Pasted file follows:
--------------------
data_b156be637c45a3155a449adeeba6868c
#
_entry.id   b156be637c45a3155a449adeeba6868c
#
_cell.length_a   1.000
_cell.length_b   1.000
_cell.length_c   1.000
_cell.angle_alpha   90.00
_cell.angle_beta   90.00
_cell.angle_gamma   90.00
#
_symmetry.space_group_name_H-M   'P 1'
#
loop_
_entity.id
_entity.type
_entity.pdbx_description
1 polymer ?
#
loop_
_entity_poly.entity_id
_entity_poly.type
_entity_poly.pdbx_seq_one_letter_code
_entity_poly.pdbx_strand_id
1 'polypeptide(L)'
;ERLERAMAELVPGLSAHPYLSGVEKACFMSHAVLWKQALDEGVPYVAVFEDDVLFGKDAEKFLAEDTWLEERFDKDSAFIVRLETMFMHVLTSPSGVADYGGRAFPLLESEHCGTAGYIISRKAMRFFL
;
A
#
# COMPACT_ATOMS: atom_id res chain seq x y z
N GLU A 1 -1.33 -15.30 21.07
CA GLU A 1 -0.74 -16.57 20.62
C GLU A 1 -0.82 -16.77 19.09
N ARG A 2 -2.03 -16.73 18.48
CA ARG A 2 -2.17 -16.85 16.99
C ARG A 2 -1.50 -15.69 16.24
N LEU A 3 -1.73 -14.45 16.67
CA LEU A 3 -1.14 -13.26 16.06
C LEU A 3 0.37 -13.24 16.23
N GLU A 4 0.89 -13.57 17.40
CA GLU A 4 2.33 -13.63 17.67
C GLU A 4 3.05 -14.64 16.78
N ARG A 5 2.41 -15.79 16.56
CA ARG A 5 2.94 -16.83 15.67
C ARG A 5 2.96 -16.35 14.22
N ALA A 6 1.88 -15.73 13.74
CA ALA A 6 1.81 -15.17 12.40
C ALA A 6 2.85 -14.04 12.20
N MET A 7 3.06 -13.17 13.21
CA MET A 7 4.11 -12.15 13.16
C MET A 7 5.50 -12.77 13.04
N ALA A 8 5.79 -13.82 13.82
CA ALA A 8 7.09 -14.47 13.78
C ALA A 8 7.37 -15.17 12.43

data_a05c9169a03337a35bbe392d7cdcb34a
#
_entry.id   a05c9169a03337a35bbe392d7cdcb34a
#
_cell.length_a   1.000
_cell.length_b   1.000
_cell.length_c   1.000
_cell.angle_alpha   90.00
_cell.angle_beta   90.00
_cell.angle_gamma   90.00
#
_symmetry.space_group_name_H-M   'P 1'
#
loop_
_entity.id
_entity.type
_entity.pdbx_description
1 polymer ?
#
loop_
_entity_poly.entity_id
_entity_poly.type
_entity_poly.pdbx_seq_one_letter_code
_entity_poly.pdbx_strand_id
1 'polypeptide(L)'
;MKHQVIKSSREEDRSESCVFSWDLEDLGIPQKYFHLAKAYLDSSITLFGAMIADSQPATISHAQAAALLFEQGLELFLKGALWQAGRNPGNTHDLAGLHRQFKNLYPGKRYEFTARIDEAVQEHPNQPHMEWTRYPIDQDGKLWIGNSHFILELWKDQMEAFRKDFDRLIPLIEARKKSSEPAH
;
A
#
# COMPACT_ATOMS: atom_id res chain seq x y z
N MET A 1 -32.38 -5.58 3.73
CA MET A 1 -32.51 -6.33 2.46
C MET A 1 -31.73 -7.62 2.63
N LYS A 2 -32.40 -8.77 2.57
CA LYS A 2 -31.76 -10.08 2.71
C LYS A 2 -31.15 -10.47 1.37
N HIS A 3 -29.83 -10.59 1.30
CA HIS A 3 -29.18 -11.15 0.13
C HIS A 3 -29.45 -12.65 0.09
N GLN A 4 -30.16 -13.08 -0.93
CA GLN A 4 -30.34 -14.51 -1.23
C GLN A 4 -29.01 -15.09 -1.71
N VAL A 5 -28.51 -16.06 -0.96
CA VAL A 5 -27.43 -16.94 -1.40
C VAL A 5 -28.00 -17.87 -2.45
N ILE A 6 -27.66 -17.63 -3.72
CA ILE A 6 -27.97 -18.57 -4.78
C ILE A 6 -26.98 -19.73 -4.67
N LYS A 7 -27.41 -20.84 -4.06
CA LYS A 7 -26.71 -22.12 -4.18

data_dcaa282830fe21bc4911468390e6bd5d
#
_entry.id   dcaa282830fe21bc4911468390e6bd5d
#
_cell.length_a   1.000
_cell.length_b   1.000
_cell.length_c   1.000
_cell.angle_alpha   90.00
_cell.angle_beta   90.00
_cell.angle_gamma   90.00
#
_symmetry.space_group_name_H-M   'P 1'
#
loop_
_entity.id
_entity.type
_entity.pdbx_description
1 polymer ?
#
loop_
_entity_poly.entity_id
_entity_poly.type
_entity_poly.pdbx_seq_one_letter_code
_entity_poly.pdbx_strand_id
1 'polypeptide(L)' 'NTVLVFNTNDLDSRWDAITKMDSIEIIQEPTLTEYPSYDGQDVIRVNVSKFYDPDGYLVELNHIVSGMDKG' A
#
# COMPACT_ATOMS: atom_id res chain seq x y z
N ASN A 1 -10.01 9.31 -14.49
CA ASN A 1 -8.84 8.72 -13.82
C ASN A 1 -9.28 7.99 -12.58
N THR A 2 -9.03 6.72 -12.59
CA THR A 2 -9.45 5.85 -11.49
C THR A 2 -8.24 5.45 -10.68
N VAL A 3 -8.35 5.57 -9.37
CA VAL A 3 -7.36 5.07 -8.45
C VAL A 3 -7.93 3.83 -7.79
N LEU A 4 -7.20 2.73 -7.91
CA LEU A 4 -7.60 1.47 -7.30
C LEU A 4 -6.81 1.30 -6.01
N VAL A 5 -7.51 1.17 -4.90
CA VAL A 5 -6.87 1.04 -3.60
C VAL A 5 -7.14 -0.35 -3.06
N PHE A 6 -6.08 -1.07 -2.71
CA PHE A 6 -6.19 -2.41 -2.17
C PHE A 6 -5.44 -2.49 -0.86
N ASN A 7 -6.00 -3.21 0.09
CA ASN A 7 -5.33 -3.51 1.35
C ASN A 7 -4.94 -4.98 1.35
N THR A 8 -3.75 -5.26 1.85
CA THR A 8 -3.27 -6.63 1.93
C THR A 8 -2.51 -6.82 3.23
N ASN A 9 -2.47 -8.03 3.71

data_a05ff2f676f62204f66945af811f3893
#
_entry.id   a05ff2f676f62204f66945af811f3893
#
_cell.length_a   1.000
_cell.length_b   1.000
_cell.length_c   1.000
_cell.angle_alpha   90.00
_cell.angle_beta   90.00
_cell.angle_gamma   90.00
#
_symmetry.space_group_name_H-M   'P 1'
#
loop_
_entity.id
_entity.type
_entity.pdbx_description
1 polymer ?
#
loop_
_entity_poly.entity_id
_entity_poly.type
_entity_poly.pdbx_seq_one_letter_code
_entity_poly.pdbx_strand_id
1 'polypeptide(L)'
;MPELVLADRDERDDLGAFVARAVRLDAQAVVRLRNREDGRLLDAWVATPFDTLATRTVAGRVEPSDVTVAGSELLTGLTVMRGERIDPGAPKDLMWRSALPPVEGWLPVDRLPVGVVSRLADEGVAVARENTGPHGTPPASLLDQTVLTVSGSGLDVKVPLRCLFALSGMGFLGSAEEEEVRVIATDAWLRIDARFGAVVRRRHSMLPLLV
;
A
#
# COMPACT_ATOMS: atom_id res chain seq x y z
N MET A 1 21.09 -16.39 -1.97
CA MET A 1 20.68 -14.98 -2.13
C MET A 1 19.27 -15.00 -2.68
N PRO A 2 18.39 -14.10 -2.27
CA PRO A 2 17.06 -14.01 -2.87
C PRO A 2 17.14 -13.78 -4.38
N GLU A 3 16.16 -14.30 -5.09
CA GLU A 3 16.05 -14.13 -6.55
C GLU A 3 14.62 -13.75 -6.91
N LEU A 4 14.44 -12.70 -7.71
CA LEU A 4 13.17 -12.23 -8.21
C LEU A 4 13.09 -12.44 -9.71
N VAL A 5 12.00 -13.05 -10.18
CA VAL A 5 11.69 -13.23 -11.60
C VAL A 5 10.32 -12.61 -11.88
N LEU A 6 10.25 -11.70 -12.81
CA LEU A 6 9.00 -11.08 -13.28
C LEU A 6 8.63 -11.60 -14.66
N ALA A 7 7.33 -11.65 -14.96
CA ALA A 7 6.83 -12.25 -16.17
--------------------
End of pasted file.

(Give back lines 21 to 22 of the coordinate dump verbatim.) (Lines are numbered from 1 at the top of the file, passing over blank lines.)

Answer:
_entity_poly.entity_id
_entity_poly.type